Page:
Knowing what drives your business’s bottom line is key to its financial health and wellbeing. By setting up QuickBooks correctly, the inputted raw data generates these much-needed reports, which are essential to understanding your business levers.

But once you’ve analyzed the data and have a clear understanding of the products or services that lead the charge, how do you go about growing your bottom line? Particularly, how do you grow that bottom line while causing minimal disruption to your current (and successful) offerings?


1) Add cash flow services. A really effective strategy, particularly for service-based businesses that typically work on large-scale projects with long sales cycle, is to add smaller-scale offerings that are easy and fast to deliver. These services draw on the same skill sets as the large projects but on a much smaller scale. This makes for a shorter turn around and quicker payment. These types of services fill in cash flow gaps to keep the lights on while your business continues to work on the larger projects. They can also act as a loss leader to draw customers towards bigger and better things.


2) Focus on higher margin services or products. Large ventures with long sales cycles are fine (but see tip #1 on how to keep the cash flowing) but are you accurately measuring the financial value from each? Is your profit margin worth the effort? Again, this is a report that QuickBooks can easily generate if, and only if, it’s configured in such a way to do so. (Ask us, we can help set it up!) Once you understand the profit margins of each of your offerings, put a greater focus on selling the ones of higher value.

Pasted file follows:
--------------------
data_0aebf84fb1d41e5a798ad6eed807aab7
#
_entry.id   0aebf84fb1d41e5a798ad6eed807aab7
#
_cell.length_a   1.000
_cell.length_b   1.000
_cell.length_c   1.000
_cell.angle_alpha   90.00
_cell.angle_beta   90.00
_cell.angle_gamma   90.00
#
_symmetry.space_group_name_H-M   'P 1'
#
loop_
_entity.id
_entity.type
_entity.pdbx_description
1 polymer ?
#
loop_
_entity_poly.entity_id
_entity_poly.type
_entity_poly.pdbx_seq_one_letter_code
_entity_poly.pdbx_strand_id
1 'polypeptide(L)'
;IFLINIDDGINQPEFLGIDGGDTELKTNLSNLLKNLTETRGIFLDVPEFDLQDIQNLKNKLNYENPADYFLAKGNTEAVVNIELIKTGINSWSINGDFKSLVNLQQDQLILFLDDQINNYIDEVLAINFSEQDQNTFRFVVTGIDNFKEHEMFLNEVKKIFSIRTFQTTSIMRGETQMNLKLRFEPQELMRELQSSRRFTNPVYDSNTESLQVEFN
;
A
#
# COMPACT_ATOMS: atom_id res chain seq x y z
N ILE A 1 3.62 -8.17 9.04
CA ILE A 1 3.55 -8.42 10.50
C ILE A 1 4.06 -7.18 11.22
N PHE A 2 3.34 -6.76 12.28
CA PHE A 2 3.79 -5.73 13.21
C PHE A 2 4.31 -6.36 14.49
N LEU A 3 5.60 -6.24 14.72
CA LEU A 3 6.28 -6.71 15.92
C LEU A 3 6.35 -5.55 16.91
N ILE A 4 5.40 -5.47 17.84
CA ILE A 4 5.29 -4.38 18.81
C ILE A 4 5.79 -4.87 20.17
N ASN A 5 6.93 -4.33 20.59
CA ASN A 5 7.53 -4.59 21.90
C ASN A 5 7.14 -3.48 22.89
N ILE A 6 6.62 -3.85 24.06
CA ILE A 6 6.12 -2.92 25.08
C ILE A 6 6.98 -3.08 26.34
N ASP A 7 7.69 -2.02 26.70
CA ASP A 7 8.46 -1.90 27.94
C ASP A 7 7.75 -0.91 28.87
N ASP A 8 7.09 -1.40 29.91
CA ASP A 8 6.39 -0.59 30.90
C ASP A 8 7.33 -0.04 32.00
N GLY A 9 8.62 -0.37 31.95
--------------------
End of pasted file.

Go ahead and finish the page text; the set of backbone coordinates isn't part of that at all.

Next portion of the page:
3) Give customers a reason to spend more.  Always be sure that your customers are aware of any other relevant products or services offered by your business. This isn’t so much upselling as it is education. Should a client decide they need one of those additional services or products that they didn’t know you offered in the first place, your cost of sale is minimal because you’re selling to an existing client. For example, when we’re selling marketing packages, we make sure to tell our clients that, for an additional fee, we will also do all the content management on their website.  And, when we’re signing on a new bookkeeping client, we’re sure to slip in the fact that we’re also small business marketing experts.


Naturally, every business needs a strategy that is tailored to its own situation, but these three tactics can help you identify opportunities that will give your bottom line a boost. 

Don’t forget, the most important way to boost your bottom line is to hit the business development sweet spot. Our next blog will have some great advice on how to use the holiday season to stay connected with your network.

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